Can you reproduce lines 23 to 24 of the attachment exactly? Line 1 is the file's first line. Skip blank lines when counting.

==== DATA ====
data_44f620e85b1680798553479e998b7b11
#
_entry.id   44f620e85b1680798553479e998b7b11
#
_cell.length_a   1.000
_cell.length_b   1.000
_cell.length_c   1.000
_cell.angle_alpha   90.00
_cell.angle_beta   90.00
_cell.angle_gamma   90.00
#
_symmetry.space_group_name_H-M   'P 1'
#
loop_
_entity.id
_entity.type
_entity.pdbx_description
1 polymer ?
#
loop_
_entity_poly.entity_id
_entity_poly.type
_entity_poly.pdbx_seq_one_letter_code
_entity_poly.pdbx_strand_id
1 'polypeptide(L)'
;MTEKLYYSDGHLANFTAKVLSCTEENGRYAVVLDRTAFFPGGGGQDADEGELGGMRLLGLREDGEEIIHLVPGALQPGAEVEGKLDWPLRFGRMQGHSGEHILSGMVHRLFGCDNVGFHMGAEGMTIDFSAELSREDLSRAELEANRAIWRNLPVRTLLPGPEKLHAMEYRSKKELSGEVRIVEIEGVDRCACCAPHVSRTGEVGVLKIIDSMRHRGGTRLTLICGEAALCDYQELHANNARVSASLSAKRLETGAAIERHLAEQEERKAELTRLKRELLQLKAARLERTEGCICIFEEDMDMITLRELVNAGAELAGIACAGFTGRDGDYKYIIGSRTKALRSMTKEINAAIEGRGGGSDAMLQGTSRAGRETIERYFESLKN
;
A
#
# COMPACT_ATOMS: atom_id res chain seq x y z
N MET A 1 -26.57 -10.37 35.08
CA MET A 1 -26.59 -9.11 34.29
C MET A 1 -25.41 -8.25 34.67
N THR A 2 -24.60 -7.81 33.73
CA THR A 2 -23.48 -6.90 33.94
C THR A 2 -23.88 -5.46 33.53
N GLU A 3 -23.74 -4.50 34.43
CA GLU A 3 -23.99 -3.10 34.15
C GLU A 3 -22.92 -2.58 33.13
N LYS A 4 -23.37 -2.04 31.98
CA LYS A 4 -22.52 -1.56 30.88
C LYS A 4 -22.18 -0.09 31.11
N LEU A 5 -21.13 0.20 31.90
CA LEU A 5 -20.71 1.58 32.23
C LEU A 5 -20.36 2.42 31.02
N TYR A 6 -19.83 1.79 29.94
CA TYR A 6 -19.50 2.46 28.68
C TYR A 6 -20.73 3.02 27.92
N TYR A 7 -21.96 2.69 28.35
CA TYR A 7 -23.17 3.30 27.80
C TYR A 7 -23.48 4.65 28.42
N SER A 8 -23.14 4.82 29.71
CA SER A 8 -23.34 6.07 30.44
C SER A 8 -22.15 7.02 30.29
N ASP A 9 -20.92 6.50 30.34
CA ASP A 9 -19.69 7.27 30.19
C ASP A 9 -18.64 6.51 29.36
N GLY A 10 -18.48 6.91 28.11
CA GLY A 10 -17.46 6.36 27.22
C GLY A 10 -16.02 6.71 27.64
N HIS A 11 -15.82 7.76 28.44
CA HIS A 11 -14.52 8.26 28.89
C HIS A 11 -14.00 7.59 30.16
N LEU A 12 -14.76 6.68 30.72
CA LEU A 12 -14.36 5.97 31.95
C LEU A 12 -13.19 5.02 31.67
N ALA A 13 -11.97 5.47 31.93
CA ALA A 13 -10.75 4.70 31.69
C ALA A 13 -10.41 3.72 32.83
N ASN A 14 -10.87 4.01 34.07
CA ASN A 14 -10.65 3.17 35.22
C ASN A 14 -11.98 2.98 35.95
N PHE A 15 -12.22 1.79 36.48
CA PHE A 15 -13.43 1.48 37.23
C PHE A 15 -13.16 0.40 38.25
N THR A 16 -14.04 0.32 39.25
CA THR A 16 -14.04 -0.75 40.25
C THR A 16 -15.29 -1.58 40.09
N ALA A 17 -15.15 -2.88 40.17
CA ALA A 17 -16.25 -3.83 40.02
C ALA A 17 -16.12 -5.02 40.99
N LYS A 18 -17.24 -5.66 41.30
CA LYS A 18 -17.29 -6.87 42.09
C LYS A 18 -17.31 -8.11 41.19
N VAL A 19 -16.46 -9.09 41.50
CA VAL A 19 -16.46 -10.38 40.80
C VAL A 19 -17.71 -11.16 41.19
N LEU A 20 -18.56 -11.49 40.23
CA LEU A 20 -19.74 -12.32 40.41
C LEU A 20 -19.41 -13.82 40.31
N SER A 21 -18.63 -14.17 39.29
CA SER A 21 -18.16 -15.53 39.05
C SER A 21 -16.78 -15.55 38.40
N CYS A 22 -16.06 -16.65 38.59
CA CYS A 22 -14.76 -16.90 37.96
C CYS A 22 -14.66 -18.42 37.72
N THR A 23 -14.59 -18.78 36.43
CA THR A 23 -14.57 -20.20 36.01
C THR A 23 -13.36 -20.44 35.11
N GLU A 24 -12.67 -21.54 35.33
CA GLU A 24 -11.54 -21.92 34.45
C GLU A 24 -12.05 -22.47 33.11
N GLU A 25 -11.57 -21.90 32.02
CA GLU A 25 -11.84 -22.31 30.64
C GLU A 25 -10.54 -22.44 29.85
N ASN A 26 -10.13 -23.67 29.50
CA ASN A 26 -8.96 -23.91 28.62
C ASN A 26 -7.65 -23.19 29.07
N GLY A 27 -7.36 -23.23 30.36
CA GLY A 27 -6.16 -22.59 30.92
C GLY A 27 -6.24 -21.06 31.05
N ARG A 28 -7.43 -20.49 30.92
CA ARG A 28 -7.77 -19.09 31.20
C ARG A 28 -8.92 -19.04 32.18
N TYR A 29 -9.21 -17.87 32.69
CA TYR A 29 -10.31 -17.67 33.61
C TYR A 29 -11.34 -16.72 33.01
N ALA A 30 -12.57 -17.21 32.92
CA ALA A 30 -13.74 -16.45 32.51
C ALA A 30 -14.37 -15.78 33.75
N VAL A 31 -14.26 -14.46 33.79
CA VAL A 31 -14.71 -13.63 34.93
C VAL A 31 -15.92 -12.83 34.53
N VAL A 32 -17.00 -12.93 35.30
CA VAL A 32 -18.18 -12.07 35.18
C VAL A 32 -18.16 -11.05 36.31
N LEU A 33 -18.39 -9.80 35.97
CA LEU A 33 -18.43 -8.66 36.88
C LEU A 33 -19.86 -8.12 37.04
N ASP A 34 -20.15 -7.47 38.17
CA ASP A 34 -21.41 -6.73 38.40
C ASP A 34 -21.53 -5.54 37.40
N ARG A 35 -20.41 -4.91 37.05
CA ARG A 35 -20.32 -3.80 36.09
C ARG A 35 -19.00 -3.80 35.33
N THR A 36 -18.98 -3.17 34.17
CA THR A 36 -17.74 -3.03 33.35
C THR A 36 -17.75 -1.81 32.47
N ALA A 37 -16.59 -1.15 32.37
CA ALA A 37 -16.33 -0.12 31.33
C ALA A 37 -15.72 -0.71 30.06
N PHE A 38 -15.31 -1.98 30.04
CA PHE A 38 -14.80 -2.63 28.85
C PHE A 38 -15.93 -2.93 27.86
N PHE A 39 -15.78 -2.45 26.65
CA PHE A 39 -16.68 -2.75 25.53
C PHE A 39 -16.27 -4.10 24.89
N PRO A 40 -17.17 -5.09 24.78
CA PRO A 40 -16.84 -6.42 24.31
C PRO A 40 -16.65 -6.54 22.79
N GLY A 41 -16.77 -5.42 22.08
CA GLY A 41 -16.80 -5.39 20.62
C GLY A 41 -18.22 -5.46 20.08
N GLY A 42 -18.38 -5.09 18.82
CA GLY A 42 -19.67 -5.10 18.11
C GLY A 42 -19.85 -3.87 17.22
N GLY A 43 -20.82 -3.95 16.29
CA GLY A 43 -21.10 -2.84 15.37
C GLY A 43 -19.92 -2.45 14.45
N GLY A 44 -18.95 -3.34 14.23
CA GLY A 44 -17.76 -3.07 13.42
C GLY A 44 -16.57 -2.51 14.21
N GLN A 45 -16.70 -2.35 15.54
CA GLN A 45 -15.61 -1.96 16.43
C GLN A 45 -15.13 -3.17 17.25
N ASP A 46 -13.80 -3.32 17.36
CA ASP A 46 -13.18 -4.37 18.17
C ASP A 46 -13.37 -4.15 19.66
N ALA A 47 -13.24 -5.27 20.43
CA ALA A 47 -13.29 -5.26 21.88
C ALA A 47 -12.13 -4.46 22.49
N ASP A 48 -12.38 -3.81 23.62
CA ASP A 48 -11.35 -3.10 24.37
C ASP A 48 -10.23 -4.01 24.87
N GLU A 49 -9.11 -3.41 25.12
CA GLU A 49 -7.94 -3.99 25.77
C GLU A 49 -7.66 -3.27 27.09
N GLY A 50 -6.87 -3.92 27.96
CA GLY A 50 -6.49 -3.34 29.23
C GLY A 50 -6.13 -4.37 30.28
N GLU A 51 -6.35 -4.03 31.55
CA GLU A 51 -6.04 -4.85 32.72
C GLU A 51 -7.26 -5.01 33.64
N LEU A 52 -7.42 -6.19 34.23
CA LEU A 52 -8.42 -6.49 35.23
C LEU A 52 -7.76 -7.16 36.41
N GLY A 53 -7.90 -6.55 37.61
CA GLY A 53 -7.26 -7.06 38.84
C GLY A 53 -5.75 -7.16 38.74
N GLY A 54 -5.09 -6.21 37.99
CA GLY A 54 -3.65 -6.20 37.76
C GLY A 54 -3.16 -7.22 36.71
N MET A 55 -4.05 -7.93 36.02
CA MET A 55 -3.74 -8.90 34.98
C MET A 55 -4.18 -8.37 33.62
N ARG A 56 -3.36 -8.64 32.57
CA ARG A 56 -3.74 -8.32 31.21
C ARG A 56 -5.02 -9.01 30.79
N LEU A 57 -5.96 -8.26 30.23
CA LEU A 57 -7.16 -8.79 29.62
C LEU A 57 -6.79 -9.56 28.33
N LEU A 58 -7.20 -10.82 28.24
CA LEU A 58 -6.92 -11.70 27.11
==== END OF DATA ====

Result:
_entity_poly.pdbx_seq_one_letter_code
_entity_poly.pdbx_strand_id